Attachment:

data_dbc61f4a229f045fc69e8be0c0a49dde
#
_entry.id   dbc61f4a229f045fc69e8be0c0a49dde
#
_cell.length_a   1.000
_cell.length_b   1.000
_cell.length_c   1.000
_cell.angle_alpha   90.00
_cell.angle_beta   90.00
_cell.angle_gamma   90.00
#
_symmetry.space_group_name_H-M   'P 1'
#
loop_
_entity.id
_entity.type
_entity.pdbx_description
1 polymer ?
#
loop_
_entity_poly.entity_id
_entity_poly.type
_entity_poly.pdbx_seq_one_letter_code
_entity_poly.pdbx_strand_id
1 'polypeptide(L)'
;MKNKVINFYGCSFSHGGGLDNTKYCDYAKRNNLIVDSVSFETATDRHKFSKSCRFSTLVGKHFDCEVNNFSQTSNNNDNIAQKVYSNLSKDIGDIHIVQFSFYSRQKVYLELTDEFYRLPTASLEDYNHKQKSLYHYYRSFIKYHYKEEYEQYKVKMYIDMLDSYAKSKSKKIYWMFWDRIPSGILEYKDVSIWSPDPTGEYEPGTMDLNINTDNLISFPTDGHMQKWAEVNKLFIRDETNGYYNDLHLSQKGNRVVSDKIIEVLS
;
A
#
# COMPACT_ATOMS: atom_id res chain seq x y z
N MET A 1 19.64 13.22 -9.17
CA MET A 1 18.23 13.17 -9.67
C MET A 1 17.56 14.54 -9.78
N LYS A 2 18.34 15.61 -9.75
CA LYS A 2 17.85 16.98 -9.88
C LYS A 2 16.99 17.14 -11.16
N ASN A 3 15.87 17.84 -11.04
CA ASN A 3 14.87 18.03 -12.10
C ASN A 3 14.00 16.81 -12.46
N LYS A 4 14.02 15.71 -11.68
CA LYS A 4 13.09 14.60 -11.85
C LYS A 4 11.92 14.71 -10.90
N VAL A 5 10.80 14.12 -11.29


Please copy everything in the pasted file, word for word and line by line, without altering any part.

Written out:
data_dbc61f4a229f045fc69e8be0c0a49dde
#
_entry.id   dbc61f4a229f045fc69e8be0c0a49dde
#
_cell.length_a   1.000
_cell.length_b   1.000
_cell.length_c   1.000
_cell.angle_alpha   90.00
_cell.angle_beta   90.00
_cell.angle_gamma   90.00
#
_symmetry.space_group_name_H-M   'P 1'
#
loop_
_entity.id
_entity.type
_entity.pdbx_description
1 polymer ?
#
loop_
_entity_poly.entity_id
_entity_poly.type
_entity_poly.pdbx_seq_one_letter_code
_entity_poly.pdbx_strand_id
1 'polypeptide(L)'
;MKNKVINFYGCSFSHGGGLDNTKYCDYAKRNNLIVDSVSFETATDRHKFSKSCRFSTLVGKHFDCEVNNFSQTSNNNDNIAQKVYSNLSKDIGDIHIVQFSFYSRQKVYLELTDEFYRLPTASLEDYNHKQKSLYHYYRSFIKYHYKEEYEQYKVKMYIDMLDSYAKSKSKKIYWMFWDRIPSGILEYKDVSIWSPDPTGEYEPGTMDLNINTDNLISFPTDGHMQKWAEVNKLFIRDETNGYYNDLHLSQKGNRVVSDKIIEVLS
;
A
#
# COMPACT_ATOMS: atom_id res chain seq x y z
N MET A 1 19.64 13.22 -9.17
CA MET A 1 18.23 13.17 -9.67
C MET A 1 17.56 14.54 -9.78
N LYS A 2 18.34 15.61 -9.75
CA LYS A 2 17.85 16.98 -9.88
C LYS A 2 16.99 17.14 -11.16
N ASN A 3 15.87 17.84 -11.04
CA ASN A 3 14.87 18.03 -12.10
C ASN A 3 14.00 16.81 -12.46
N LYS A 4 14.02 15.71 -11.68
CA LYS A 4 13.09 14.60 -11.85
C LYS A 4 11.92 14.71 -10.90
N VAL A 5 10.80 14.12 -11.29